Publication: American Machinist
New York, NY, United States
The Manufacture of Porcelain Parts
BY ROBERT MAWSON
SYNOPSIS—The dies shown comprise some of the simpler forms and others more complicated. The dies are single and double acting; various forms of ejectors are shown find described. The molding machine and manner in, wh ich it is operated lo produce these porcelain pails is shown, and the process is described.
The making of porcelain parts for electrical and similar work is one of interest. Some of the dies and the method of using them are here described. The dies shown were made at the Mycock Machine Co., Trenton, N. J., and are shown in use at the Electrical Porcelain & Manufacturing Co., of the same city. The dies in Fig. 1 are of about the simplest kind and are for making a porcelain pipe howl. The female die A is fastened on the table of the machine, the core B and ejector being operated by a rod attached to the plate C. The male die D is fastened to the plunger of the molding machine and forms the inside of the bowl. One of the finished bowls is shown at E.
Fig. 2 shows the dies used for making the insulator block for heating irons and similar apparatus. The female die .1 is fastened on the table of the machine and the male die B is carried by the screw press in a manner similar to that described for Fig. 1. The core pins C are fastened into the female die. The die Fig. 2 is shown with the ejector blocks forced out in Fig. 3. After the dies have formed the piece the operator by means of a lever attached to a bar to which the ejector blocks A are fastened, forces out the finished molded part.
Notice should be called to the sharp corners through which the round cores in the ejector block pass. This is necessary so that the insulator block shall have a generous radius for the hole through which the current wire passes to prevent abrasion of the insulation.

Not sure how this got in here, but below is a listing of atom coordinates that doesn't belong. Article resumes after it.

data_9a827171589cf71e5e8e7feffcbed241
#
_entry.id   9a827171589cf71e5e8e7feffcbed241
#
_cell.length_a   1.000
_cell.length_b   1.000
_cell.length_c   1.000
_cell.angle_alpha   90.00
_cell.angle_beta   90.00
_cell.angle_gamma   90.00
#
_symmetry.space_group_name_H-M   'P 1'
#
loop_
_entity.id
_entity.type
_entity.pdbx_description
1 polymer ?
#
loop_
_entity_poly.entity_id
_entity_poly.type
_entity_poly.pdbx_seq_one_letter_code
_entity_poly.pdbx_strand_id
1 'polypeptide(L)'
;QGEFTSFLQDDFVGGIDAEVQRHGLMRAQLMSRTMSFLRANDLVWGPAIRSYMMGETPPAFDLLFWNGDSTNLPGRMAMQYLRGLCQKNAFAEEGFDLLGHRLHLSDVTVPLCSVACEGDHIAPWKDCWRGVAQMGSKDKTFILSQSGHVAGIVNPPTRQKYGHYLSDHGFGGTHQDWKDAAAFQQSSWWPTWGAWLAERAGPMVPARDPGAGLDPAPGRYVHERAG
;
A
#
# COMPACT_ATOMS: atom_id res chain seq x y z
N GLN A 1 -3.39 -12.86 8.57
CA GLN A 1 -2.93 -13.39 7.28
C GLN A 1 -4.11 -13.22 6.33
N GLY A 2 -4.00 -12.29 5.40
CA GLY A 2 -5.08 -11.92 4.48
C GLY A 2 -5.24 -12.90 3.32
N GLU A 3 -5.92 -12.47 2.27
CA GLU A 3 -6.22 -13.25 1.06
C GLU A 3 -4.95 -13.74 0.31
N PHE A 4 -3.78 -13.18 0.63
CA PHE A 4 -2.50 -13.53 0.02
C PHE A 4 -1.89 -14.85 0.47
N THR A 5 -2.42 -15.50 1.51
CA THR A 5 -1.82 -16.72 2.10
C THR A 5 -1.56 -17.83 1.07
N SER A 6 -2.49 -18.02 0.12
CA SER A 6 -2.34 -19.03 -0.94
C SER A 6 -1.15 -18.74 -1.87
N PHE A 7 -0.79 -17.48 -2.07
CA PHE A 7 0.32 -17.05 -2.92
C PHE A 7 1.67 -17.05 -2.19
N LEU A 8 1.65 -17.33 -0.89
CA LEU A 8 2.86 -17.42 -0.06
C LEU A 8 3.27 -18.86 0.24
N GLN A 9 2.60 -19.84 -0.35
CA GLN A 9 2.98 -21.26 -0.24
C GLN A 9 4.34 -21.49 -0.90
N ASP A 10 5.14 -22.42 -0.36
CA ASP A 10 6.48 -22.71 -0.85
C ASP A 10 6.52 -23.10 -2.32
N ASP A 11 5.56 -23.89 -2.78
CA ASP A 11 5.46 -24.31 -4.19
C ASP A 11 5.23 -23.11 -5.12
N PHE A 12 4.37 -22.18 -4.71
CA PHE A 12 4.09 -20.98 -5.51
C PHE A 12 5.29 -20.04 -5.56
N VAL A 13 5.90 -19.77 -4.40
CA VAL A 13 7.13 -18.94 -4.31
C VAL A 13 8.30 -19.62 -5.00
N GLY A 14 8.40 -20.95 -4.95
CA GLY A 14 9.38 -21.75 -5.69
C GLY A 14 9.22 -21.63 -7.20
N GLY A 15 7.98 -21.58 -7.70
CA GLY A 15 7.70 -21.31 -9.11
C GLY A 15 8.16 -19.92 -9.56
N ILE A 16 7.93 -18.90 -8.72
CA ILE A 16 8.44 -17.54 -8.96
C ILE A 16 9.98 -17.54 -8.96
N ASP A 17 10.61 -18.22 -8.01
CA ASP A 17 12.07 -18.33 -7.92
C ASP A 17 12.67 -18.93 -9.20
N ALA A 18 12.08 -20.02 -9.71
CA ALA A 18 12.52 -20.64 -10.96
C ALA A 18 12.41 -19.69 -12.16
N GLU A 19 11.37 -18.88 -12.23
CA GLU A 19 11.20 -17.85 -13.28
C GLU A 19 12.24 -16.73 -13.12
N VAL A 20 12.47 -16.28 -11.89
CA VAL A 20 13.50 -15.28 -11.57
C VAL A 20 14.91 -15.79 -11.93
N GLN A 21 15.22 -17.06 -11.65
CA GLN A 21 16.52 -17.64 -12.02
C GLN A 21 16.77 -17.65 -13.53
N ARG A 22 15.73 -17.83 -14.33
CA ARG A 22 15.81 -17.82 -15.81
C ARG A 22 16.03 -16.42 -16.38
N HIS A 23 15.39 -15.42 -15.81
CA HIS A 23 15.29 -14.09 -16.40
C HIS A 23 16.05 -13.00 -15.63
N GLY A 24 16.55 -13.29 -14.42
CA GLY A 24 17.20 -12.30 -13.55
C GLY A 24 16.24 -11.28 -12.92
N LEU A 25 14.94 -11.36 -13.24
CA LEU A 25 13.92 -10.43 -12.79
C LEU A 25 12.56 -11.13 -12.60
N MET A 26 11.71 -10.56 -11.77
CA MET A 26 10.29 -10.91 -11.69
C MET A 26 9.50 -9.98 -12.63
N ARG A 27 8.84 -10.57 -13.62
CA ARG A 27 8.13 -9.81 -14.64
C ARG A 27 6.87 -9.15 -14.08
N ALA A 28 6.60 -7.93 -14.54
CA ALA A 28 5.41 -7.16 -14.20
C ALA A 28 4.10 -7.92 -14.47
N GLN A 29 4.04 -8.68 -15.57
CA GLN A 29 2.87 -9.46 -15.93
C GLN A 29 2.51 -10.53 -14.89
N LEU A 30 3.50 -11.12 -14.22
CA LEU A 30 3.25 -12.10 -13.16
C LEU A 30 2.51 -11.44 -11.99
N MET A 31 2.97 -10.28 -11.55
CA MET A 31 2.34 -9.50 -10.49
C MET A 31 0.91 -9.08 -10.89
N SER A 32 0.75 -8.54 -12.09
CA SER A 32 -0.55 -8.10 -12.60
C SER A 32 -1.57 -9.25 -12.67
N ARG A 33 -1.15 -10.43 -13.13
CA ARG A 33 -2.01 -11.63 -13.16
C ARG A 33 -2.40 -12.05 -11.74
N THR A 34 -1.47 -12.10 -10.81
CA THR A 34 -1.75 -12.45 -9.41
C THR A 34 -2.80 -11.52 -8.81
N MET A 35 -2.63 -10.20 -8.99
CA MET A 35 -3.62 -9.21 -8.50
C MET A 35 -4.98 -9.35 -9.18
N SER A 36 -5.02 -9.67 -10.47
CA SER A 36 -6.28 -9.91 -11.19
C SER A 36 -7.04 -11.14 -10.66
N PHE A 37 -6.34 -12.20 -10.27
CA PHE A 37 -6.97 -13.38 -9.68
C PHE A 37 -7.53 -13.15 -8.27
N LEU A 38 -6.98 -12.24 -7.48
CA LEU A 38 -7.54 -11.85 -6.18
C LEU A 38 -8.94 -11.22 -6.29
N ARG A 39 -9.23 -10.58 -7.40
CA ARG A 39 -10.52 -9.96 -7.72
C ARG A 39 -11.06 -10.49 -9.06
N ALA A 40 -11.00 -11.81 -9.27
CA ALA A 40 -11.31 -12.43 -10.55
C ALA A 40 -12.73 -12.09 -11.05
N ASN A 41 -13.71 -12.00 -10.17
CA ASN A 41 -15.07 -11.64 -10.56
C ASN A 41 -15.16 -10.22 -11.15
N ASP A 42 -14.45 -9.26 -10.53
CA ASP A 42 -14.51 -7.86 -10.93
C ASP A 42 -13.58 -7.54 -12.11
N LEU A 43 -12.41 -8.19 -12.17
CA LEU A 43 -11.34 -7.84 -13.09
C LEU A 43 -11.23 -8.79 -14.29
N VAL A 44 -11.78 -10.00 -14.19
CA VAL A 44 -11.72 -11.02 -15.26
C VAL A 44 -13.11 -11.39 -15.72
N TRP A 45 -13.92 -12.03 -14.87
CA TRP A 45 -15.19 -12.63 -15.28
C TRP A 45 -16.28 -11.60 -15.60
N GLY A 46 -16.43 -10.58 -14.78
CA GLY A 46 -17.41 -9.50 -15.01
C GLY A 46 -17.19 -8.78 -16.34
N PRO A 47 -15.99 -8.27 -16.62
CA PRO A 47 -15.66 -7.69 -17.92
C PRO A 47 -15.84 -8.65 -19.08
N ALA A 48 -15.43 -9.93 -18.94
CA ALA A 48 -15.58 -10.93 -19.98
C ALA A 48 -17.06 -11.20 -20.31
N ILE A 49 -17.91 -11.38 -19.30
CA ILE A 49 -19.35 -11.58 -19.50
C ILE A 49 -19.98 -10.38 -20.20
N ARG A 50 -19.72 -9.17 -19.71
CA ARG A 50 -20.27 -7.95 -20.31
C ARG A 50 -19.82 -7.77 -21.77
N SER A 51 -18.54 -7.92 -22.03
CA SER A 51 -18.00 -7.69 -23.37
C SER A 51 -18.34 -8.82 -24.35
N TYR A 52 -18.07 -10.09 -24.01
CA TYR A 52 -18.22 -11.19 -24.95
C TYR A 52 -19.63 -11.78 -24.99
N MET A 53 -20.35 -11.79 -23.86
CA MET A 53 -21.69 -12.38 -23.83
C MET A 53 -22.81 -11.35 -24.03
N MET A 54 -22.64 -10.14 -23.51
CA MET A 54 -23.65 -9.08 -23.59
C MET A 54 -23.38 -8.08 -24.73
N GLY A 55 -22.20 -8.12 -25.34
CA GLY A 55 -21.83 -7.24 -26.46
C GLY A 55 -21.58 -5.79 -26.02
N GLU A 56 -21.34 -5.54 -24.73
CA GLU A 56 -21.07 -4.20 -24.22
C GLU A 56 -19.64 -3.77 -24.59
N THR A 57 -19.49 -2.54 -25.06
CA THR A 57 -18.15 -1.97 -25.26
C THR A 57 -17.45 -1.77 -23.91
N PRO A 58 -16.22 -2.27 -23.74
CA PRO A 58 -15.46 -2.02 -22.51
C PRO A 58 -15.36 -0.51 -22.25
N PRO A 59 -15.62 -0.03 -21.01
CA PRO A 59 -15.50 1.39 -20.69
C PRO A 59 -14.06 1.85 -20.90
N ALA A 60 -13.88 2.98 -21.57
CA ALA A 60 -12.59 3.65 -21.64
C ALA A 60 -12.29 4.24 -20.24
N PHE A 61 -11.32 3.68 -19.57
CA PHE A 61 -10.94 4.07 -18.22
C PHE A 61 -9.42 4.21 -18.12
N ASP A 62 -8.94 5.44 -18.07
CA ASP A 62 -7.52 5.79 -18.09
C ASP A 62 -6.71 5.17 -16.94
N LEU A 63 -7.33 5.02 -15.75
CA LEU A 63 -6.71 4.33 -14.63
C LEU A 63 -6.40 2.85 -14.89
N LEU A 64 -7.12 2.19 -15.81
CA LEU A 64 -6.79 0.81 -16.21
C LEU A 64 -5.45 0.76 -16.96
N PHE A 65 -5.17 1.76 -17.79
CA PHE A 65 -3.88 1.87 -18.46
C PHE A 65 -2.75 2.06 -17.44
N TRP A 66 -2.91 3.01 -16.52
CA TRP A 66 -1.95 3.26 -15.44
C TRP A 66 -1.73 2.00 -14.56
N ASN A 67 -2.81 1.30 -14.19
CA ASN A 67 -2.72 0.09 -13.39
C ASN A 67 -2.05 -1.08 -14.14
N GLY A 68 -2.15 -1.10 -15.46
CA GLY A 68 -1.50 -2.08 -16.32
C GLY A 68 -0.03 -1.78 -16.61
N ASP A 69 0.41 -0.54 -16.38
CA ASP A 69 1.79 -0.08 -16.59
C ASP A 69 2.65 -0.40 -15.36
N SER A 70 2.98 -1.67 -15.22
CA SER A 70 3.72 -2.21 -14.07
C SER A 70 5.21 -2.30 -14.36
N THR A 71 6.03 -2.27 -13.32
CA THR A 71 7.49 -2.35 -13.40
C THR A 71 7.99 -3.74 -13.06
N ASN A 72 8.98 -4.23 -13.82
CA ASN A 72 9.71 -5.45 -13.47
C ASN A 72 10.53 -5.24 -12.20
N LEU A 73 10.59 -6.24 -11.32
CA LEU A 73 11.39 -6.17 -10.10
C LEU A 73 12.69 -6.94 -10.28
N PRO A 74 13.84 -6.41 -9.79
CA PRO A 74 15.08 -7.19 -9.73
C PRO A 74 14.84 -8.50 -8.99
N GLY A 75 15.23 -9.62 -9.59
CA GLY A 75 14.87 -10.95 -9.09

The dies used for making a Norbitt "Condulet" receptacle cap are shown in Fig. 4. These are fastened in a manner similar to those already described, A being the female and B the male die. The plate C operates the ejector mechanism by means of the two rods D, tension springs tending to keep the ejector block back in the female die. The part after being molded is ejected by a double motion, the square block which carries the finished piece being first ejected by the rods and coming to a stop. Further motion of the rods pushes up a round disk placed inside the square ejector block, thus forcing the finished part out of the die.
Fig. 5 shows the dies with the ejector blocks forced out, A being the square block, which is first operated upon, and B the round block which forces the finished molded part from the die. Fig. 6 shows complete the part made in the dies Figs. 4 and 5.
A set of dies used for making a pony snapswitch is shown, Fig. 7. The dies are fastened and operated in a manner similar to those already described, A being the female and B the male die. One of the finished parts is shown at C. Fig. 8 shows the dies used for making a corrugated top for a sign receptacle. The female die is shown at A and the male die at B.
The method used for ejecting the finished piece is rather novel and different from that described for the previous dies. When the male die fits into the lower die for the molding operation, the bar C sets down on the plug D compressing a spring which sets against the under side of the bar C. When the die B is released the spring pressure is also released and the bar forces out the finished molded part from the inside of the die. The forming core E is then acted upon by a spring moved by a lever by the operator, thus forcing out the molded part from the female die.
DIES FOR MOLDING FUSE BASES
The dies used for molding three-wire fuse bases is shown in Fig. 9. The female die A is fastened to the machine table and the male die B is attached to the plunger. The piece after being molded is ejected from the female die by the plate C, which is raised by rods controlled by the machine operator. The eight pins attached to the die fulfill the functions of cores and guide pins for the ejector plate.
Fig. 10 shows the dies used for making a three-wire branch cutout. This is a more complicated piece than that shown in Fig. 9, but the operations of molding, and ejecting from the die, are the similar. Specimens of parts made in the dies Figs. 9 and 10 are shown in Fig. 11. The